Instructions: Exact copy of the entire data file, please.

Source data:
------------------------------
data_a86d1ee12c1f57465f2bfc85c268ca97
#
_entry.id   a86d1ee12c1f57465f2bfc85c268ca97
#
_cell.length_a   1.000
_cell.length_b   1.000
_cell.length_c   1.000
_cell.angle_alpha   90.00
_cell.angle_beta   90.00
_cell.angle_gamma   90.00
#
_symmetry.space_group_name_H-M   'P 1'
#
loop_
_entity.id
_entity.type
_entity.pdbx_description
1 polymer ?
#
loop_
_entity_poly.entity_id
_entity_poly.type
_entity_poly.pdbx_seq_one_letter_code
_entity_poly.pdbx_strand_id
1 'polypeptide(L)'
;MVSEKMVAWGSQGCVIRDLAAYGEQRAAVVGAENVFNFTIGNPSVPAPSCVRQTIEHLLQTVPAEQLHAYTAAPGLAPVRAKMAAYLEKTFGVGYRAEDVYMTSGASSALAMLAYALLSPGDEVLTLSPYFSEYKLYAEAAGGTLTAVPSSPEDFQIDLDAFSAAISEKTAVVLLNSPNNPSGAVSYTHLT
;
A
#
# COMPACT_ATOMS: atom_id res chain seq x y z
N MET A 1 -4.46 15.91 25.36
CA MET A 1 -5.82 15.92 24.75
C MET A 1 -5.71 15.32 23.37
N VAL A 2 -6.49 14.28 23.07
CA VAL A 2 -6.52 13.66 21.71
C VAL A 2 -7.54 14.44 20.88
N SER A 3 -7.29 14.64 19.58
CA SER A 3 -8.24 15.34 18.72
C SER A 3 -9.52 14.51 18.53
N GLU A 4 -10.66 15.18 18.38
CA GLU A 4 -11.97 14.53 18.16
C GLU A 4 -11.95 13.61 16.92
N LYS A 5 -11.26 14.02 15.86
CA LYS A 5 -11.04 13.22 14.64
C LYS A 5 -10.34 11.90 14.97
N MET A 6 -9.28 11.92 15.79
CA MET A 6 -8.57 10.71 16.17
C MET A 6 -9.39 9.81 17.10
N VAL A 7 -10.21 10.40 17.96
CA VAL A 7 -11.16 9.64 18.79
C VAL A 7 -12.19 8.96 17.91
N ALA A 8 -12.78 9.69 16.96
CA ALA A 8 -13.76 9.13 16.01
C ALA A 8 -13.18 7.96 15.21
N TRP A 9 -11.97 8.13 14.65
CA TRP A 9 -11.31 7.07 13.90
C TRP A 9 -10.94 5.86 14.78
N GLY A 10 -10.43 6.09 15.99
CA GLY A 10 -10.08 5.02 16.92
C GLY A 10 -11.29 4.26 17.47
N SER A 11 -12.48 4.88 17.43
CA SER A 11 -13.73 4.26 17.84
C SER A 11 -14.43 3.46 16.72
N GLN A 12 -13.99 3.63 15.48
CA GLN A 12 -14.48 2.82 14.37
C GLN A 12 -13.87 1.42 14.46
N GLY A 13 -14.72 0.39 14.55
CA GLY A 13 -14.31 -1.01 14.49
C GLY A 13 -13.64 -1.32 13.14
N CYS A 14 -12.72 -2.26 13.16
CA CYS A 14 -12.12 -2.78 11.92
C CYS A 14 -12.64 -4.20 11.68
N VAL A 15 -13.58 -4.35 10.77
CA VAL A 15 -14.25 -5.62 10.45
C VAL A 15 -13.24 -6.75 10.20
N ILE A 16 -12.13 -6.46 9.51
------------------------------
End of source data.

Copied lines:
data_a86d1ee12c1f57465f2bfc85c268ca97
#
_entry.id   a86d1ee12c1f57465f2bfc85c268ca97
#
_cell.length_a   1.000
_cell.length_b   1.000
_cell.length_c   1.000
_cell.angle_alpha   90.00
_cell.angle_beta   90.00
_cell.angle_gamma   90.00
#
_symmetry.space_group_name_H-M   'P 1'
#
loop_
_entity.id
_entity.type
_entity.pdbx_description
1 polymer ?
#
loop_
_entity_poly.entity_id
_entity_poly.type
_entity_poly.pdbx_seq_one_letter_code
_entity_poly.pdbx_strand_id
1 'polypeptide(L)'
;MVSEKMVAWGSQGCVIRDLAAYGEQRAAVVGAENVFNFTIGNPSVPAPSCVRQTIEHLLQTVPAEQLHAYTAAPGLAPVRAKMAAYLEKTFGVGYRAEDVYMTSGASSALAMLAYALLSPGDEVLTLSPYFSEYKLYAEAAGGTLTAVPSSPEDFQIDLDAFSAAISEKTAVVLLNSPNNPSGAVSYTHLT
;
A
#
# COMPACT_ATOMS: atom_id res chain seq x y z
N MET A 1 -4.46 15.91 25.36
CA MET A 1 -5.82 15.92 24.75
C MET A 1 -5.71 15.32 23.37
N VAL A 2 -6.49 14.28 23.07
CA VAL A 2 -6.52 13.66 21.71
C VAL A 2 -7.54 14.44 20.88
N SER A 3 -7.29 14.64 19.58
CA SER A 3 -8.24 15.34 18.72
C SER A 3 -9.52 14.51 18.53
N GLU A 4 -10.66 15.18 18.38
CA GLU A 4 -11.97 14.53 18.16
C GLU A 4 -11.95 13.61 16.92
N LYS A 5 -11.26 14.02 15.86
CA LYS A 5 -11.04 13.22 14.64
C LYS A 5 -10.34 11.90 14.97
N MET A 6 -9.28 11.92 15.79
CA MET A 6 -8.57 10.71 16.17
C MET A 6 -9.39 9.81 17.10
N VAL A 7 -10.21 10.40 17.96
CA VAL A 7 -11.16 9.64 18.79
C VAL A 7 -12.19 8.96 17.91
N ALA A 8 -12.78 9.69 16.96
CA ALA A 8 -13.76 9.13 16.01
C ALA A 8 -13.18 7.96 15.21
N TRP A 9 -11.97 8.13 14.65
CA TRP A 9 -11.31 7.07 13.90
C TRP A 9 -10.94 5.86 14.78
N GLY A 10 -10.43 6.09 15.99
CA GLY A 10 -10.08 5.02 16.92
C GLY A 10 -11.29 4.26 17.47
N SER A 11 -12.48 4.88 17.43
CA SER A 11 -13.73 4.26 17.84
C SER A 11 -14.43 3.46 16.72
N GLN A 12 -13.99 3.63 15.48
CA GLN A 12 -14.48 2.82 14.37
C GLN A 12 -13.87 1.42 14.46
N GLY A 13 -14.72 0.39 14.55
CA GLY A 13 -14.31 -1.01 14.49
C GLY A 13 -13.64 -1.32 13.14
N CYS A 14 -12.72 -2.26 13.16
CA CYS A 14 -12.12 -2.78 11.92
C CYS A 14 -12.64 -4.20 11.68
N VAL A 15 -13.58 -4.35 10.77
CA VAL A 15 -14.25 -5.62 10.45
C VAL A 15 -13.24 -6.75 10.20
N ILE A 16 -12.13 -6.46 9.51